Drew Baker ’10, Business Administration, Management
Drew Baker was still finishing up his degree at TU when his family first got the idea to transform the rolling hills surrounding its rural Westminster home into a vineyard.
“It started off as this crazy pipe dream that we were going to bring wine country to Maryland,” he says. “Of course we’re not the first [winery] in the state, but historically it doesn’t have the best reputation for wine. We decided we were going to change that.”
With this goal in mind, the Bakers did their homework, hired a consultant to assess their soil, and traveled around the globe to learn the art of winemaking before establishing Old Westminster Winery.
The winery released its first vintage in 2013 to rave reviews and has been raising the bar for local wine in the state ever since. In 2016, the winery was named one of the top 101 in the country by The Daily Meal and won “Best in Show” for its 2014 Malbec at the Comptroller’s Cup, one of the state’s most prestigious wine competitions.
“Stylistically, everything we produce could be described as dry, European-inspired wine,” he says. “These are the wines [our family] grew to love and appreciate. We decided from the beginning we were going to make wine we like to drink.”
The business is a true family affair. Baker’s sister Lisa Hinton, whose bachelor’s degree is in chemistry, transforms their grapes into award-winning vintages as winemaker. As estate director, their sister Ashli Johnson runs the winery’s tasting room. And in addition to managing the winery’s restaurant and business accounts, Baker oversees the crop cultivation and harvest.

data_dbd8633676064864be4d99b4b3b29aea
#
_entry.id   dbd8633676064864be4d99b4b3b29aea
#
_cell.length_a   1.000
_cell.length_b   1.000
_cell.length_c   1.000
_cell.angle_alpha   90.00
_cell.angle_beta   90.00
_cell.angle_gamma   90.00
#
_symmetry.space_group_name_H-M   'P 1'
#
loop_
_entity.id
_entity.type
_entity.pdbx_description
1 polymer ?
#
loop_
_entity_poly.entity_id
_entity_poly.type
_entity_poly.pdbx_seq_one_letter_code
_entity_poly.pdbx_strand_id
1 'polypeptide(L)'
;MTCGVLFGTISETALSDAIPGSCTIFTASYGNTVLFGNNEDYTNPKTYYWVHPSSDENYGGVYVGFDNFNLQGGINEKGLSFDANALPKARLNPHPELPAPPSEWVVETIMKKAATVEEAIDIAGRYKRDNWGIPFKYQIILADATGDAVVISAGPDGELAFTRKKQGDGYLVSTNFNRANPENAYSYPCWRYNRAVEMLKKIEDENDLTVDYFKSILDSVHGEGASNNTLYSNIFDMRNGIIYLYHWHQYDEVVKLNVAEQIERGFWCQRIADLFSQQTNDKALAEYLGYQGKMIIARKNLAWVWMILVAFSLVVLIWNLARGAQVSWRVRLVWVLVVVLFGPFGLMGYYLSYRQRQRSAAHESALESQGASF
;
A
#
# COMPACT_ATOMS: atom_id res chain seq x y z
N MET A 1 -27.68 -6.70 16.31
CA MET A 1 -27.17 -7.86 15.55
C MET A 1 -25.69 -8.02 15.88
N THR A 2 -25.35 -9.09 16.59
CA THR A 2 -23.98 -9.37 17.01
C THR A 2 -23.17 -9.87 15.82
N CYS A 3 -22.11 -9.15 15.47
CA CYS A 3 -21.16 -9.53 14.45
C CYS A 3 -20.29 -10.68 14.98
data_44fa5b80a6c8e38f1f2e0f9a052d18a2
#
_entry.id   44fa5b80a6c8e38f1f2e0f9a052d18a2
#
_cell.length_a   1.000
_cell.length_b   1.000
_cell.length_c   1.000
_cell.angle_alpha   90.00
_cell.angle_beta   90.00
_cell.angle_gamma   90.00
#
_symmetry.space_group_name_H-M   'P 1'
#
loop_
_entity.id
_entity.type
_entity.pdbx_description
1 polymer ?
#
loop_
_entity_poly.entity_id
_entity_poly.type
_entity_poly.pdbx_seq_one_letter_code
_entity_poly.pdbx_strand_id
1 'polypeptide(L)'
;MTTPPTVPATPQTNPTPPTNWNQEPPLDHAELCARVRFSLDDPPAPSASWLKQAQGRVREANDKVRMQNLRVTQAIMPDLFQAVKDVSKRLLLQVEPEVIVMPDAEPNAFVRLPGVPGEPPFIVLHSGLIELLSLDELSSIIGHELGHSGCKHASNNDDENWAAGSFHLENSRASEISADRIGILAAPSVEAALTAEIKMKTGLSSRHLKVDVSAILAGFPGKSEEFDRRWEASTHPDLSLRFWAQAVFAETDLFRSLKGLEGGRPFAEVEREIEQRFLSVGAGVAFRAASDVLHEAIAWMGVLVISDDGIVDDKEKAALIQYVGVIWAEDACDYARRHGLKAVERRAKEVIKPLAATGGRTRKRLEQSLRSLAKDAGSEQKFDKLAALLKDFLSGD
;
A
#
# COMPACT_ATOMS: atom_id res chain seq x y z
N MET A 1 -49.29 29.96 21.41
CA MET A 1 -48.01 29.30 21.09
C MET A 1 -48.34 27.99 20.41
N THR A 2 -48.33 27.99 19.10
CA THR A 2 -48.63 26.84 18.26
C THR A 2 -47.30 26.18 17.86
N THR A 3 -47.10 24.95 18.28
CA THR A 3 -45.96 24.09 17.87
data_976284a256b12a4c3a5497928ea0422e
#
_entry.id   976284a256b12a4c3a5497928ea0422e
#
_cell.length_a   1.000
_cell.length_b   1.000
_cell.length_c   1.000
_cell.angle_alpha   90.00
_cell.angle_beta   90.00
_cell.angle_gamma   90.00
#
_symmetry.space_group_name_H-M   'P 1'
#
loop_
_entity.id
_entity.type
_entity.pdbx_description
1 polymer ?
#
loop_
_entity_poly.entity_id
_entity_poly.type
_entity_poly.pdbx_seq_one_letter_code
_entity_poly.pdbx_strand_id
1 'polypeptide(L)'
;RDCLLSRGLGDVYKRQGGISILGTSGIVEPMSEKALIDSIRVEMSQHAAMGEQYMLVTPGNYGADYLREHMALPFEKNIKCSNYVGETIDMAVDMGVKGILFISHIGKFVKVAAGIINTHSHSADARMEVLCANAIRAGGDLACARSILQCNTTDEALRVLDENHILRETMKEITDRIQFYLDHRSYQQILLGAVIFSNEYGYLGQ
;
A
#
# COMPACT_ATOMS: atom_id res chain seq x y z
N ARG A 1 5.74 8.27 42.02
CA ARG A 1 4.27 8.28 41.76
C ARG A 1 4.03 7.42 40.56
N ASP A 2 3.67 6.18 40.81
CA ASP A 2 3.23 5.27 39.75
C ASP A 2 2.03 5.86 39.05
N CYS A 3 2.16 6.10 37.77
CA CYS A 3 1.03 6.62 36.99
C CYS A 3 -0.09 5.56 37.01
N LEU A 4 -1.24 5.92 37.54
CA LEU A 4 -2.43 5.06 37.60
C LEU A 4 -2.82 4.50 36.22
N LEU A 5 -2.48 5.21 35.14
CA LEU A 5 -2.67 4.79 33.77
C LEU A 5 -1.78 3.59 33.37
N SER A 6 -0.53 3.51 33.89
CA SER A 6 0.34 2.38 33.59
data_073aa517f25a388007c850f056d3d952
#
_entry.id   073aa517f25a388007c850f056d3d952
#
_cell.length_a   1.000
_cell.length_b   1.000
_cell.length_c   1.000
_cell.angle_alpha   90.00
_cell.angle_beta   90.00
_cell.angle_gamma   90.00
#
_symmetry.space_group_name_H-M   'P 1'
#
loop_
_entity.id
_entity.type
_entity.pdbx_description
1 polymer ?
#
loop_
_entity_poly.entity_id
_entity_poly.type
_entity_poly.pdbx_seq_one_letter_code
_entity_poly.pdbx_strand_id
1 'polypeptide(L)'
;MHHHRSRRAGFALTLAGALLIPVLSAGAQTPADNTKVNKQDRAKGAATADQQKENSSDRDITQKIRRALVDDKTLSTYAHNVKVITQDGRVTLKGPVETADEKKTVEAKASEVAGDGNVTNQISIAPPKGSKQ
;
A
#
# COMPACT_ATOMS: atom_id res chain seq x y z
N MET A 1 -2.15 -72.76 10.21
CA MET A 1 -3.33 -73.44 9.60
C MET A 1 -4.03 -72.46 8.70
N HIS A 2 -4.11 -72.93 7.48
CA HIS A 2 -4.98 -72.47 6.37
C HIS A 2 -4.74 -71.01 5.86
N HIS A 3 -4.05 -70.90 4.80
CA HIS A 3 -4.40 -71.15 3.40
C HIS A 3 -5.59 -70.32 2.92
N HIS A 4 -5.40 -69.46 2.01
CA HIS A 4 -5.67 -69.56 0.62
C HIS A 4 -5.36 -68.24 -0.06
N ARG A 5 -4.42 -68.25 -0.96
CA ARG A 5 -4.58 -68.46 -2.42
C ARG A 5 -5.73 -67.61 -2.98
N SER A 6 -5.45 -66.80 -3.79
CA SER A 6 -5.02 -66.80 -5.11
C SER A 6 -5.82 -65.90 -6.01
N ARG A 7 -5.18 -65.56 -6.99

Baker says what his family is doing—value-added farming—is the key to getting entrepreneurial young people into the craft, he says.
“If we step back, our goal is to prove a model, and that model is small businesses of creative people farming and preserving land and at the same time creating a product—whether it’s wine, beer, cheese, yogurt, or clothing—that people want,” he says. “One of those things in and of itself is a good thing, but when you put them all together, you can capture the whole value chain.”
So far Baker and his family are proving that model is both sound and lucrative as the business continues to grow. The winery hopes to double the number of cases it produces in the coming years with the acquisition of new farmland northwest of Washington, D.C .last year. Baker also introduced a side business to help small and novice vintners produce wine using Old Westminster Winery’s equipment.
“I’m very optimistic about the direction we’re going,” Baker says. “I think it’s important to putting Maryland wine on the map, preserving more land, producing great products consumers want and creating more jobs. That’s what small farming is in need of right now.”